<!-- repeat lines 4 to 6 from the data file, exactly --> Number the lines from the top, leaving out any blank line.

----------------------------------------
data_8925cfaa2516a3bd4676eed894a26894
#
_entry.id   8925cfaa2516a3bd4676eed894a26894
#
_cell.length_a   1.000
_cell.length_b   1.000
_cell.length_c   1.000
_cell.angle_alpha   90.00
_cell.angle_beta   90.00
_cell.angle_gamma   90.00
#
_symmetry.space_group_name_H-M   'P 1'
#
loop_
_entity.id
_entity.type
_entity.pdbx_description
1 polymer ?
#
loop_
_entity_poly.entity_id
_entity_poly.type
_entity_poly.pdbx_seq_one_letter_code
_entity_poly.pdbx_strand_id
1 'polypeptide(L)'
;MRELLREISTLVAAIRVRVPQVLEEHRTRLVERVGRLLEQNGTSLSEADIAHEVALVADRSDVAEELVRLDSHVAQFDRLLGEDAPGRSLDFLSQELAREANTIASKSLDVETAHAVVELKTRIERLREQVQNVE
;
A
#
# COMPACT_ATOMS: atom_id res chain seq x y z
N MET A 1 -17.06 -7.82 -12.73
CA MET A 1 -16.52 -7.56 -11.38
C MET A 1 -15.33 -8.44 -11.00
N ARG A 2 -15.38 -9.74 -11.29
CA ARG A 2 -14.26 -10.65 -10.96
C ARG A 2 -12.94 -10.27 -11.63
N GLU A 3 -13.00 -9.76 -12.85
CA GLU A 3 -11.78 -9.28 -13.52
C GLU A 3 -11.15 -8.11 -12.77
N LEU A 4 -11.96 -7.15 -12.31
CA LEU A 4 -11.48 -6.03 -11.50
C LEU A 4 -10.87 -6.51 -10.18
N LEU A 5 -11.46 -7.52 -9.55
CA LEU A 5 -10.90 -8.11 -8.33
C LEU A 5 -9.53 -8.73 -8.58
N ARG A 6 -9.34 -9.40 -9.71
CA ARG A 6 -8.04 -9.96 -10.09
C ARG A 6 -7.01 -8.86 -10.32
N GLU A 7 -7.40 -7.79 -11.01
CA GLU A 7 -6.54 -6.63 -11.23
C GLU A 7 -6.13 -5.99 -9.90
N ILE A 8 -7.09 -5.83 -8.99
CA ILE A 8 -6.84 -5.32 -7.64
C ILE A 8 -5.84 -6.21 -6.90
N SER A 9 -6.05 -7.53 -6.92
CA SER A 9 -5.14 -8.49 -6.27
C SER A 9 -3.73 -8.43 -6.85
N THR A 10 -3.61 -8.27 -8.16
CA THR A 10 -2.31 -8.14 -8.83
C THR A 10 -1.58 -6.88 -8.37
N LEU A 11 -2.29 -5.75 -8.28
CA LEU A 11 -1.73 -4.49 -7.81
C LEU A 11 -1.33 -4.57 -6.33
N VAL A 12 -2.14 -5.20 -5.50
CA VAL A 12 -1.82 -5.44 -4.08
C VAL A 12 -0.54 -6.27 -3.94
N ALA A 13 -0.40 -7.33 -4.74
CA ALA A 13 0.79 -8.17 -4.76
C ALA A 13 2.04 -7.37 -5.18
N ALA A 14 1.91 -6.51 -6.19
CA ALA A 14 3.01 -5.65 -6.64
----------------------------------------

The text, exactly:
#
_cell.length_a   1.000
_cell.length_b   1.000